Strasbourg defends an internet governed by openness principles and expresses its concerns over technological dependencies on dominant market solutions. Today the European Parliament sitting adopted a report “Internet Governance – the next steps” from rapporteur Francisco Sosa Wagner. The report directs the European involvement in the Internet Governance Forum (IGF) process at the United Nations. The European Parliament wants the internet to stay an open, vendor-neutral infrastructure.
“The European Parliament demonstrates its deep understanding of the internet governance issues at hand”, explains FFII general secretary André Rebentisch. The FFII participated as an NGO observer in the UN World Summit on the Information Society (WSIS) and has been involved in the Internet Governance Forum(IGF) follow-up process at the United Nations.
The European Parliament took a clear position on politicised aspects of internet governance and technology development. MEPs call upon European member states to implement the principle of “respect for an open, interoperable, technologically neutral and ‘end-to-end’ nature of internet infrastructure” and put three “critical policy issues” on the European task list for the IGF process. The list targets:
“(i) protection of internet infrastructure to safeguard openness, availability, security and resilience against cyber attacks,
(ii) European dependencies on dominant market solutions and associated public security risks, and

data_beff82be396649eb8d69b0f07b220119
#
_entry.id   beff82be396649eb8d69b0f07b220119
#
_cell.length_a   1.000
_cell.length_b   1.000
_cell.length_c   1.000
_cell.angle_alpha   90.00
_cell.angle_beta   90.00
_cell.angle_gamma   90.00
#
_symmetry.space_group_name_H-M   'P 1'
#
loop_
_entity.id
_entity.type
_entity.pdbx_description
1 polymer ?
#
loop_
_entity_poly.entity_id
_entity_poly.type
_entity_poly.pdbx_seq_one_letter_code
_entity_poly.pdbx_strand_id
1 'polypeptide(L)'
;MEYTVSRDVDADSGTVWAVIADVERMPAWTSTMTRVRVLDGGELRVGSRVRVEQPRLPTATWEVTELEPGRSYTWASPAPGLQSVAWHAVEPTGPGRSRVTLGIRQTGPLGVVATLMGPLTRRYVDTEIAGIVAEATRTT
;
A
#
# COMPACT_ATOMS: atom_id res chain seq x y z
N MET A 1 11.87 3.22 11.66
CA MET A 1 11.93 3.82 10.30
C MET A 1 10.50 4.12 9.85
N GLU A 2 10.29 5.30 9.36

(iii) protection of data and privacy, in particular as regards the establishment of effective international mechanisms for dispute resolution.”
“A potential link between technological market dominance and homeland security deserves more attention and debate, now that the internet is widely recognised as critical infrastructure for our societies”, adds Rebentisch. “I found it quite remarkable how the European Parliament took a firm stance on internet openness and brushed vested interests off.”
Furthermore the European Parliament recommended to “build capacity for genuine European civil society representation in international internet governance fora and internet standards organisations or consortia.”
“We highly appreciate a positive recognition of civil society contributions to internet governance”, adds FFII vice president Rene Mages. “Independent players keep the internet governance open and vivid. A vendor-neutral and open internet benefits our societies at large.”
Plenary report – Internet Governance – the next steps
Permanent link to this press release:
FFII Berlin Office
Malmöer Str. 6
Fax service: +49-721-509663769
Email: office at ffii.org
The Foundation for a Free Information Infrastructure (FFII) is a not-for-profit association active in twenty European countries, dedicated to the development of information goods for the public benefit, based on copyright, free competition, open standards. More than 1000 members, 3,500 companies and 100,000 supporters have entrusted the FFII to act as their voice in public policy questions concerning exclusion rights (intellectual property) in data processing.